A topper in class with ‘A’s, an ace runner in the 100-metre and 200-metre races, reserved but determined. Jayalalithaa was all of these as a student of Bishop Cotton Girls School (BCGS), Bengaluru.
The reminiscences flowed freely at a memorial meeting for the departed leader held at her alma mater on Wednesday, with one speaker who competed with her in the classroom and race track narrating the anecdotes.
“If anyone could match Jayalalithaa, it was her,” said Dorothy Sampath, referring to Alice Jesudian, who, like the late Chief Minister, was an ace student and sprinter. Jayalalithaa studied in BCGS from class 2 to 4 and returned for a brief period in class 8.
She was a topper and a good runner, often running the last leg of the relay race for her school house, Barton. “Barton House would cheer loudly for Jaya, and we, from Foley House, for Alice,” said Ms. Sampath.
“Jayalalithaa could be mischievous but she had her head firmly on her shoulders. She got straight ‘A’s. We would ask her, ‘Jayalalithaa, what grade did you get? And she would shyly say ‘A’,” Ms. Sampath recalled.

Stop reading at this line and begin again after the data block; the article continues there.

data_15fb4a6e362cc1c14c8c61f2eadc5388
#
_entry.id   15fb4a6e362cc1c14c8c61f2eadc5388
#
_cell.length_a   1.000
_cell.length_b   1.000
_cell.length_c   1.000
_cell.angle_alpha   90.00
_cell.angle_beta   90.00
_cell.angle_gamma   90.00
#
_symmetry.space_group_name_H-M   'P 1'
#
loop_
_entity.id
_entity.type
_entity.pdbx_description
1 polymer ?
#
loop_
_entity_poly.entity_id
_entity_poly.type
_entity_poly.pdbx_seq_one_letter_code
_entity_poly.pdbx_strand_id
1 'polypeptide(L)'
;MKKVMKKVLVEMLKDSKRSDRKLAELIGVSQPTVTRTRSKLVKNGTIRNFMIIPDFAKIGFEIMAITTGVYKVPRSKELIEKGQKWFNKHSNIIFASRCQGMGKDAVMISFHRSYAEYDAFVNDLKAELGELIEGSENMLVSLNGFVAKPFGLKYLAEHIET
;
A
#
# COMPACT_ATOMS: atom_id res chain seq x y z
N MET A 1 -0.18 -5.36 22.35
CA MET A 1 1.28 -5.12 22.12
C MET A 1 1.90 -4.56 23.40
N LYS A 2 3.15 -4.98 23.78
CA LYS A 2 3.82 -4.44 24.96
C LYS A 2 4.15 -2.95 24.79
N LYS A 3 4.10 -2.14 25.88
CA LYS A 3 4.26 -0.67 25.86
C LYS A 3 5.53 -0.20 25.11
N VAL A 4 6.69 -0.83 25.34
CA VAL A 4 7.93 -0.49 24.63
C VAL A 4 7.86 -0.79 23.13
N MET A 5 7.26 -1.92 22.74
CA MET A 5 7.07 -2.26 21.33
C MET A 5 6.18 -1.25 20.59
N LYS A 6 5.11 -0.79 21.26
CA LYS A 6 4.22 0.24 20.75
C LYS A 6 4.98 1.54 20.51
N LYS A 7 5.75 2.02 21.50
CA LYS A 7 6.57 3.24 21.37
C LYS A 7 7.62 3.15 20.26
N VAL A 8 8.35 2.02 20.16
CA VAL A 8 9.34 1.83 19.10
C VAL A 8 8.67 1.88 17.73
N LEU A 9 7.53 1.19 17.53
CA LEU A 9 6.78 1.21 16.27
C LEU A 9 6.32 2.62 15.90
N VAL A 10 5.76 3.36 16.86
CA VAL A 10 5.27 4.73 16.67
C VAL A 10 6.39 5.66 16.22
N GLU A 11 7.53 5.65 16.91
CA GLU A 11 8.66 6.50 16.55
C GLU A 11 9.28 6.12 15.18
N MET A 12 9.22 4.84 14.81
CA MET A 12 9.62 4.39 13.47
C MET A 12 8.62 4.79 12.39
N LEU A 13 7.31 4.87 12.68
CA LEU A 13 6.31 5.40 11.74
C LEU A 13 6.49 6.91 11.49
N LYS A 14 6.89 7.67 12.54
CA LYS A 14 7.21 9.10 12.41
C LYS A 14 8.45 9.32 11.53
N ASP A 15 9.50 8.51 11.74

She was reserved but determined, keen to do well. There was also a playful side to Jayalalithaa, said Girija Shankar, who studied with her in class 8. “We had a Burmese teacher who couldn’t remember all the Indian names, so instead she would look at us and thunder, ‘You girls!’ Once, when her back was turned, Jaya puffed her cheeks and mimicked her and we all burst out laughing. The whole class had to stay back and write lines because of her mischief,” she said.
Ms. Shankar lauded Jayalalithaa’s rise in a male-dominated field at a time when “feminism wasn’t all the rage it is now.” The current principal, Lavanya Mithran, and former principals Stella Samuel and Elizabeth Joseph, also went down memory lane.